An Roinn Oideachais agus EolaŪochta
Department of Education and Science
Subject Inspection of Mathematics
Cnoc Mhuire Secondary School
Granard, County Longford
Roll number: 63730S
Date of inspection: 27 April 2009
Report on the Quality of Learning and Teaching in Mathematics
This report has been written following a subject inspection in Cnoc Mhuire Secondary School. It presents the findings of an evaluation of the quality of teaching and learning in Mathematics and makes recommendations for the further development of the teaching of this subject in the school. The evaluation was conducted over two days during which the inspector visited classrooms and observed teaching and learning. The inspector interacted with students and teachers, examined studentsí work, and had discussions with the teachers. The inspector reviewed school planning documentation and teachersí written preparation. Following the evaluation visit, the inspector provided oral feedback on the outcomes of the evaluation to the principal, deputy principal and subject teachers. The board of management of the school was given an opportunity to comment on the findings and recommendations of the report; the board chose to accept the report without response.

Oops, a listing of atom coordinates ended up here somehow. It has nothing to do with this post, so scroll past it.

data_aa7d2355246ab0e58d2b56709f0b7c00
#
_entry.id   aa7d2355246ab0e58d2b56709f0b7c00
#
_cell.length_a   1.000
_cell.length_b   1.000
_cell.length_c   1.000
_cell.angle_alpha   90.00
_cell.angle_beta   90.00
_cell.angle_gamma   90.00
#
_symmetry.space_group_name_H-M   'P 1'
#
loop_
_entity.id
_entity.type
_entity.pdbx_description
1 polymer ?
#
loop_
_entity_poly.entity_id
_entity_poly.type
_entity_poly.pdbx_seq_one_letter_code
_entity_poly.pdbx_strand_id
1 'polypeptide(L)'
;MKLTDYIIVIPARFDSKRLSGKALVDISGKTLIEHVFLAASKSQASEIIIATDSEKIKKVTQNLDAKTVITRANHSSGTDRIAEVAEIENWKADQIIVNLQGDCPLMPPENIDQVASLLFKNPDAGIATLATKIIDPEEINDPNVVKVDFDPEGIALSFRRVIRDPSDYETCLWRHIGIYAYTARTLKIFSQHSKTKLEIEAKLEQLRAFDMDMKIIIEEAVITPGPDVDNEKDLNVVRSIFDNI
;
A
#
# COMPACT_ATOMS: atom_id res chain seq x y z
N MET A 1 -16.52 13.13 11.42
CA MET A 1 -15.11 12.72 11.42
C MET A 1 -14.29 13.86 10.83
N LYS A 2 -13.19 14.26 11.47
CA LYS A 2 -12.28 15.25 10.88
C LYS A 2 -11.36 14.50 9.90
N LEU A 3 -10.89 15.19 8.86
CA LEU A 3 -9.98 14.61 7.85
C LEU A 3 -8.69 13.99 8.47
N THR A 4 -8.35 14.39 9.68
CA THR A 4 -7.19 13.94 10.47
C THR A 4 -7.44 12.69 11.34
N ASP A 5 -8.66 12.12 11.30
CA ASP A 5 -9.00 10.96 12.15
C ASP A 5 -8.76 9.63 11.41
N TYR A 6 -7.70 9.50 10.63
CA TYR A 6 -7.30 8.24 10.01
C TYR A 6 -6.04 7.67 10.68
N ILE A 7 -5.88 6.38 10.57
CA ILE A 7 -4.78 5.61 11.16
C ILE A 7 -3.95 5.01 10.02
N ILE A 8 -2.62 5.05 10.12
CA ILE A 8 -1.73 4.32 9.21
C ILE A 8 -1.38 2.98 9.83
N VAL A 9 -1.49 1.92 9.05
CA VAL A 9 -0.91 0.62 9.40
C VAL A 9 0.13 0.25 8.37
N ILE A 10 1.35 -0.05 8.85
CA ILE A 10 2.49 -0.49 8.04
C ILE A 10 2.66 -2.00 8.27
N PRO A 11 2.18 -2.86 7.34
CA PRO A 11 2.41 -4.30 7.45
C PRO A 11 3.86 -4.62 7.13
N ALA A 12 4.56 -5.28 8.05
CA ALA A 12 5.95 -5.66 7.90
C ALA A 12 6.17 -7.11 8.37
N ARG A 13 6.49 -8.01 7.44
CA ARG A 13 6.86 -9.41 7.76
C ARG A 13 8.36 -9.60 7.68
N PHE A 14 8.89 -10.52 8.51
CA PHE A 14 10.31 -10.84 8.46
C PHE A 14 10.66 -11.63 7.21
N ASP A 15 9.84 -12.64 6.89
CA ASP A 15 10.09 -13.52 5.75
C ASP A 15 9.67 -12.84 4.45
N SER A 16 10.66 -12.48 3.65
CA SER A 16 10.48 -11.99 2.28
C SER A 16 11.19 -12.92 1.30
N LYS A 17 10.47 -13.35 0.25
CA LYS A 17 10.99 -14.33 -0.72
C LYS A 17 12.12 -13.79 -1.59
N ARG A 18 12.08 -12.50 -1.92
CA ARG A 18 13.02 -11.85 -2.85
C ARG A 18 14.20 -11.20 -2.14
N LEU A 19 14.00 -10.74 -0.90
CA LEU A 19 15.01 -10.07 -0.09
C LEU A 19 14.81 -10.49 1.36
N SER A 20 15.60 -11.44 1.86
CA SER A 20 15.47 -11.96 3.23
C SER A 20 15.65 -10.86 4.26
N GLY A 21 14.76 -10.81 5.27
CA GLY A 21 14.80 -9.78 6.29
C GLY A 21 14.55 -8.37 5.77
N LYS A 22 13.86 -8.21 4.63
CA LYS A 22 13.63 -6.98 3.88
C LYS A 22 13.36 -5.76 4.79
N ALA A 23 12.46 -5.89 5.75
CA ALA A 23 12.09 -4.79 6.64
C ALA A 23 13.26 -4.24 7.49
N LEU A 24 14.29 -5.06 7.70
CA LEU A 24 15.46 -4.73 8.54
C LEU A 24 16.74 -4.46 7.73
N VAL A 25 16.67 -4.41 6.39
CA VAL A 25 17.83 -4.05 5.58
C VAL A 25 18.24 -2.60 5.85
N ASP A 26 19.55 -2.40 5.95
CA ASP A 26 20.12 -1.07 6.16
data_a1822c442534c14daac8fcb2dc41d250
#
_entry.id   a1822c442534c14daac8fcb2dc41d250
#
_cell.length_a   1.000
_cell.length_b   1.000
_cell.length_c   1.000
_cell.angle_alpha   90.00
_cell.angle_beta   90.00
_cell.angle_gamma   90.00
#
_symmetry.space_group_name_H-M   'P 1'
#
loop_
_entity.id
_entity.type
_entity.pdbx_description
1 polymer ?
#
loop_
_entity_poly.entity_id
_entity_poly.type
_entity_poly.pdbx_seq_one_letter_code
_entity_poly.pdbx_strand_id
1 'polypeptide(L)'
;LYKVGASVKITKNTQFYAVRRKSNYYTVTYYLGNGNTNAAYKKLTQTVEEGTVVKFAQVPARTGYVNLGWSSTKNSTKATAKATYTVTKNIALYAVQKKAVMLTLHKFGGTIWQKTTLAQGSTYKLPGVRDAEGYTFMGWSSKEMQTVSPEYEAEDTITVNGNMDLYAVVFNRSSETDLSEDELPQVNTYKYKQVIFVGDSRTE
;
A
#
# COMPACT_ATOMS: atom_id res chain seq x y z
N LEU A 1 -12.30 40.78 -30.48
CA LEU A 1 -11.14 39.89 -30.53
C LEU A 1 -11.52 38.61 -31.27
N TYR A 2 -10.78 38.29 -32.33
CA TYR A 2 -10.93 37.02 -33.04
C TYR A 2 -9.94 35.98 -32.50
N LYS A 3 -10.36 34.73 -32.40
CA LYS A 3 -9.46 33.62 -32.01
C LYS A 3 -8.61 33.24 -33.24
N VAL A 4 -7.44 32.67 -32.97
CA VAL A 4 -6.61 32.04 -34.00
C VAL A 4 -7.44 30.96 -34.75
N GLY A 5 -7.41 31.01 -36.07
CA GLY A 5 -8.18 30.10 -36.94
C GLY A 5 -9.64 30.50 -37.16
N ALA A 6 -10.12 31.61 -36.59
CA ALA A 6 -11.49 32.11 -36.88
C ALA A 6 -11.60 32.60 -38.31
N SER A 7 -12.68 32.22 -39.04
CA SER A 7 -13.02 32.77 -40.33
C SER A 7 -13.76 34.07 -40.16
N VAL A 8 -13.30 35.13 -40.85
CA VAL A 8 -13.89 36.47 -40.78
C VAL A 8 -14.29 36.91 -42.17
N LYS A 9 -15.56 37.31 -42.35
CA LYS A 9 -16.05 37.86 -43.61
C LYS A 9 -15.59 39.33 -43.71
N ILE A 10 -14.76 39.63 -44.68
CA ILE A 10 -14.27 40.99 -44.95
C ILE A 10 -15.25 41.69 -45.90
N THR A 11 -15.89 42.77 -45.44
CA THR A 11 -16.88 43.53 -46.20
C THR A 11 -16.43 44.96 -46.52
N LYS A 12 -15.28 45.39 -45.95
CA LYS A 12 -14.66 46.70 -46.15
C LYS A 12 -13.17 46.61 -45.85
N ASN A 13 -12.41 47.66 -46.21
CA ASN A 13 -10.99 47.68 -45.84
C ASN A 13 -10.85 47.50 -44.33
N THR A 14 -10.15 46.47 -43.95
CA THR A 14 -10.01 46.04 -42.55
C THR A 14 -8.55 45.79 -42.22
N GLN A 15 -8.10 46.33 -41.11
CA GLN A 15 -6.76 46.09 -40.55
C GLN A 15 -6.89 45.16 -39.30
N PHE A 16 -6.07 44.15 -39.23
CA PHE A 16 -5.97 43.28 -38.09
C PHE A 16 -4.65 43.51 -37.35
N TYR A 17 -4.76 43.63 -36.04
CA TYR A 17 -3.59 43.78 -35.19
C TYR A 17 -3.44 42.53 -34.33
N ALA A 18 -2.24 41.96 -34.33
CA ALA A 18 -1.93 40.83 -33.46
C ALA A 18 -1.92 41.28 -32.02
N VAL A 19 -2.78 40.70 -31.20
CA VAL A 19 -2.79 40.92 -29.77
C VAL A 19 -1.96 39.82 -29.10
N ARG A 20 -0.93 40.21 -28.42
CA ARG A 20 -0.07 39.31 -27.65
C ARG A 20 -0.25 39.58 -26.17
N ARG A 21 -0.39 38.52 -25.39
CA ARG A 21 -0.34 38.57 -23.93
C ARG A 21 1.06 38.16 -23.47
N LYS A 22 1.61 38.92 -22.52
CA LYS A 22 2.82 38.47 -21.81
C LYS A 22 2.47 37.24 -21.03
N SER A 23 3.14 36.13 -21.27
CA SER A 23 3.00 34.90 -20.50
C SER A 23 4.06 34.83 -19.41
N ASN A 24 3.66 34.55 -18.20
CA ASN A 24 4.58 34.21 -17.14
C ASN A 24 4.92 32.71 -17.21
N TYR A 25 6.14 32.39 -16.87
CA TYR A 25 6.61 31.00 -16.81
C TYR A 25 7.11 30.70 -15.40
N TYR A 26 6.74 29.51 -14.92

Timetabling provision for Mathematics in Cnoc Mhuire Secondary School is very good.† Students entering the school in first year are placed in mixed-ability classes and are provided with five classes of Mathematics per week. A common programme is followed throughout first year and following a common assessment at the end of the year, mathematics classes are set for the remainder of the junior cycle. In order that the common first-year programme addresses more closely the identified needs of the students, it is recommended that all incoming students sit a competency test in Mathematics and that the outcomes are analysed and used to inform the content of the first-year programme. The students should then be provided with a number of common examinations during the year, the results of which should be used to determine the composition of the classes when setting takes place.
Students in second and third year are provided with five periods of Mathematics per week at higher and ordinary level. Upon completion of the junior cycle, students can apply to enter transition year (TY) or go directly into fifth year. One mixed-ability class is formed in TY and there are three periods of Mathematics per week. Mathematics is followed at higher and ordinary level in fifth and sixth year and there are six periods of Mathematics per week in each year.